I just had to run through this process and I figured I would share it as it is something that occurs fairly often.  When working with Blender, there are dozens of behavioral textures available that can make for some very nice results quickly.  The only problem is, when you get your asset out of Blender and into your game engine, things suddenly go horribly wrong.  The problem is, those textures only make sense inside of Blender.  Fortunately through the magic of baking, you can easily convert them into a texture map usable in any game engine.

 

Let’s take a look how.

 

First we need a model.  I am using a beautiful new model that was recently added to Blend-Swap.  It’s a free download but you need to register.  Don’t worry, you can use a real email address, they don’t spam, or at least haven't so far.  The model in question looks like this:

 

image

 

Unfortunately when we load it in Blender we quickly learn this model is in no way game ready.  Let’s take a look:

image

 

Ick.  So instead of a single Mesh, we have a dozen individual meshes.  Problem is, we need to unwrap them as a single object, so let’s join them all together.  First let’s get the camera out of the default layer.

 

If you look at the way this particular Blend is setup, there are currently two layers, the second contains the armature, the first contains everything else.

image

 

Lets get the camera out of there.  Select the camera object then hit the M key.  Then select the layer you want to move the camera to, like so:

image

 

Now click the first layer ( bottom left box ) and it should now only contain geometry.

 

We want to join everything together.  Press ‘A’ to select everything in the layer, then hit “Ctrl + J” to join everything into a single set of geometry.  Now it should look something like this:

image

 

Perfect, now we can unwrap our model.  Switch in to EDIT mode

image

 

Press ‘A’ again, until all faces are selected, like so:

image

 

Now we unwrap our model.  Select Mesh->UV Unwrap-> Unwrap ( or Smart UV Project ).

 

Switch your view to UV/Image Editor

image

 

It should look something like this:

image

 

Now create a New Image:

image

 

This image is where we are going to render our texture to.  Here are the settings I used.  Remember, games like Power of 2 textures.

image

 

Ok, now let’s look at the actual render to texture part.  Take a quick look at how the model is currently shaded:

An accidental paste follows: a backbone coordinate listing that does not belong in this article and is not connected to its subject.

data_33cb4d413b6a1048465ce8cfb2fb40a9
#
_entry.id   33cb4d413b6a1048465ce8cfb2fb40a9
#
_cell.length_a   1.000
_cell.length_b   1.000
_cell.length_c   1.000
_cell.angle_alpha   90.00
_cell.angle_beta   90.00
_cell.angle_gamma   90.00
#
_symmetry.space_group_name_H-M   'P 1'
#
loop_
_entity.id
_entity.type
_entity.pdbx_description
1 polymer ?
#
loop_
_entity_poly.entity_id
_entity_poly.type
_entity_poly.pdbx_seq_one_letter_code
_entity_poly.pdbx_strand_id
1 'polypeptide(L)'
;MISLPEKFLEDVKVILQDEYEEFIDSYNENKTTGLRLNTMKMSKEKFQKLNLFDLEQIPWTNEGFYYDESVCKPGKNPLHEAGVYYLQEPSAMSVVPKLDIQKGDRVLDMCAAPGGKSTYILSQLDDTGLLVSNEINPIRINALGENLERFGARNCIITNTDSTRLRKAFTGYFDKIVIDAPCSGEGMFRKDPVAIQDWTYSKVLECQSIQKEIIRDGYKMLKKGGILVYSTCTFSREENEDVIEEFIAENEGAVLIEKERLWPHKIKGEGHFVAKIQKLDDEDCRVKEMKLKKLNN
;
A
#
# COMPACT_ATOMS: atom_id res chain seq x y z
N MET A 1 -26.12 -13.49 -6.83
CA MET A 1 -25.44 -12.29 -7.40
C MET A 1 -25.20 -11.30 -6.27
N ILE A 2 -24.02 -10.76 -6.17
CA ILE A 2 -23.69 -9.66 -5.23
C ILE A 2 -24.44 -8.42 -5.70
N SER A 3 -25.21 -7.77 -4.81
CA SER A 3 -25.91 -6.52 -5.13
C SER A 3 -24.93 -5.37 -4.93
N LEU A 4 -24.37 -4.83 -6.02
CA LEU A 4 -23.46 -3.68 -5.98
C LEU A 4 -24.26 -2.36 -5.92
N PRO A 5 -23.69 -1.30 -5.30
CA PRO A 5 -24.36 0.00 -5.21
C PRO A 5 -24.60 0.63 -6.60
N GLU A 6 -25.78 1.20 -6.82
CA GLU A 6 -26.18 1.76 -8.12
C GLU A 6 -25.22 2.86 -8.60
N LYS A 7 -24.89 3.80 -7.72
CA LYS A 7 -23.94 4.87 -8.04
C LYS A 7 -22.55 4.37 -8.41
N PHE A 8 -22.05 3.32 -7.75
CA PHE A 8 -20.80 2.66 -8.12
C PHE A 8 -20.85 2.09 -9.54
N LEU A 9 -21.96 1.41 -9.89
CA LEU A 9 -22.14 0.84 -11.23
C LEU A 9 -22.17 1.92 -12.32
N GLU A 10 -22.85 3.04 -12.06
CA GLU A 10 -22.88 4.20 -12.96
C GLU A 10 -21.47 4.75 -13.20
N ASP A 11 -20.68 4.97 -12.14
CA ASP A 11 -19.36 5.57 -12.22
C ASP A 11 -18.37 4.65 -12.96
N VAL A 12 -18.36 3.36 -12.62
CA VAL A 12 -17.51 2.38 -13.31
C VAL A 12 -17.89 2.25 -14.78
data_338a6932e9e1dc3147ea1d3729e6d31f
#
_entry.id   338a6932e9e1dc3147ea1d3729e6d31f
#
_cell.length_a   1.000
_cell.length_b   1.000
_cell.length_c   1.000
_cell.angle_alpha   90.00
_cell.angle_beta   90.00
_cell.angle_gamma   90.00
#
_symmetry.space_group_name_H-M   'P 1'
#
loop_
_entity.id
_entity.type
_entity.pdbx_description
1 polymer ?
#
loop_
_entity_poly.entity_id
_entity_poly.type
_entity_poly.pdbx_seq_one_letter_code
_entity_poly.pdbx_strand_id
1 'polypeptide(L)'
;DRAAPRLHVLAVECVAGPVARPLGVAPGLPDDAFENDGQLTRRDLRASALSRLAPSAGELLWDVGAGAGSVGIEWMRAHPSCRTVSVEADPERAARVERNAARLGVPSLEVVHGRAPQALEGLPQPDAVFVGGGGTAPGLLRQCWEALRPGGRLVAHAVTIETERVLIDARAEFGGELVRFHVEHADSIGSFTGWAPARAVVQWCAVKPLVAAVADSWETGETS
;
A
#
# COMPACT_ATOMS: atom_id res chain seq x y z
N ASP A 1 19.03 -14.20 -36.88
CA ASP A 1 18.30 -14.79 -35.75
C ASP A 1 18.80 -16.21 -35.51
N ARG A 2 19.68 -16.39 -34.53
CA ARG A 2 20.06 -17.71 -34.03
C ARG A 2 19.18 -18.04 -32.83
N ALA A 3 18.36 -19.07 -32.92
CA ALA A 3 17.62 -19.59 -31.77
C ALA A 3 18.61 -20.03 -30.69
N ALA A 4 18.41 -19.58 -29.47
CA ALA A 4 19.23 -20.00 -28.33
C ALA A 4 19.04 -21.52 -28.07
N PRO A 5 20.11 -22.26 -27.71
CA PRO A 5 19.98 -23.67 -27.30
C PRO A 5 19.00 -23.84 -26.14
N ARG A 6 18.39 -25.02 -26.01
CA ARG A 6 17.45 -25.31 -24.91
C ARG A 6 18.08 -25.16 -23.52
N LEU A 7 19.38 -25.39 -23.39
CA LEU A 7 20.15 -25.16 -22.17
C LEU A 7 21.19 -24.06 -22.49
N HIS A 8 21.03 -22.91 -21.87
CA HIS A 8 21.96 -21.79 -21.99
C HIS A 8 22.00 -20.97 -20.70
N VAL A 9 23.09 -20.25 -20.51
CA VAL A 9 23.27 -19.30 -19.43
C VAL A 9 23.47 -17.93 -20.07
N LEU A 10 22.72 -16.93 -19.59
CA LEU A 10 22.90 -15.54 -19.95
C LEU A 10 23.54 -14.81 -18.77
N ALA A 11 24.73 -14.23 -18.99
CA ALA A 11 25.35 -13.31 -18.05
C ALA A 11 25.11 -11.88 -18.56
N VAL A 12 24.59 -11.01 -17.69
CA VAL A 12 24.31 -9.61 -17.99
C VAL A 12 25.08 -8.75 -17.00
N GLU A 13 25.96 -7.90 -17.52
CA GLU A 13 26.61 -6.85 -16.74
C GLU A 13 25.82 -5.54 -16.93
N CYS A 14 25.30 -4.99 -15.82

image

 

Frankly none of those are really game engine friendly.  So let’s render all of those materials out to a single texture.  Go to the render tab

image

 

Scroll down and locate Bake.

In the UV Editor window, make sure everything is selected ( using ‘A’.  They should be highlighted in yellow ).  At this point, with your generated image and all the UV’s selected, it should look like:

image

 

 

Now under bake, set the following settings:

image

The key values being Bake Mode = Full Render and Selected to Active checked.  Now click the Bake button.

 

Up in your top part of Blender, you should see a progress bar like so:

image

 

 

Now if you go back to the UV/Image viewer, and select your image RenderedTexture, you should see:

image

 

Cool!

 

Let’s save the result to an external ( game engine friendly ) texture.  Select Image->Save as Image.  Save the image somewhere.  Remember where.

image

 

 

Now lets modify the textures on our model to use only our newly generated texture map.  First in 3D View, switch back to Object Mode from Edit mode.

Then, open the materials tab:

image

 

Select each material and hit the – ( or killswitch engage! ) button.  So it should ultimately look like this:

image

 

Now hit the + button and create a new Material.  Then click the New button.

image

 

The default values for the material should be OK, but depending on your game engine, you may have to enable Face Textures:

image

 

Now click over to the Texture tab.  Click New.

image

 

Drop down the Type box and select Image or Movie.

image

 

Scroll down to the Image section and select Open.  Pick the image you saved earlier.

image

 

Now scroll down to Mapping, drop down Coordinates and select UV.

image

 

Under Map select UVMap.

image

 

Now if you go to the 3D View and set the view mode to Texture:

image

 

TADA!  A game ready model.

 

One word of caution though, if you render this scene in Blender you will get the following result:

image

 

Don’t worry.  That’s just a biproduct of going from Blender materials to texture mapping.  If you want the texture to be seen, you need to add some lights to the scene.  Or change the material so it has an Emit value > 0, so it will provide it’s own light source.

 

With Emit set to .92, here is the result if you render it:

 

image

 

Now, what about it game?

 

Let’s create a simple LibGDX project that loads and displays our exported model:

 

package com.gamefromscratch;

import com.badlogic.gdx.ApplicationListener;
import com.badlogic.gdx.Files.FileType;
import com.badlogic.gdx.Gdx;
import com.badlogic.gdx.graphics.GL20;
import com.badlogic.gdx.graphics.PerspectiveCamera;
import com.badlogic.gdx.graphics.g3d.Environment;
import com.badlogic.gdx.graphics.g3d.Model;
import com.badlogic.gdx.graphics.g3d.ModelBatch;
import com.badlogic.gdx.graphics.g3d.ModelInstance;
import com.badlogic.gdx.graphics.g3d.attributes.ColorAttribute;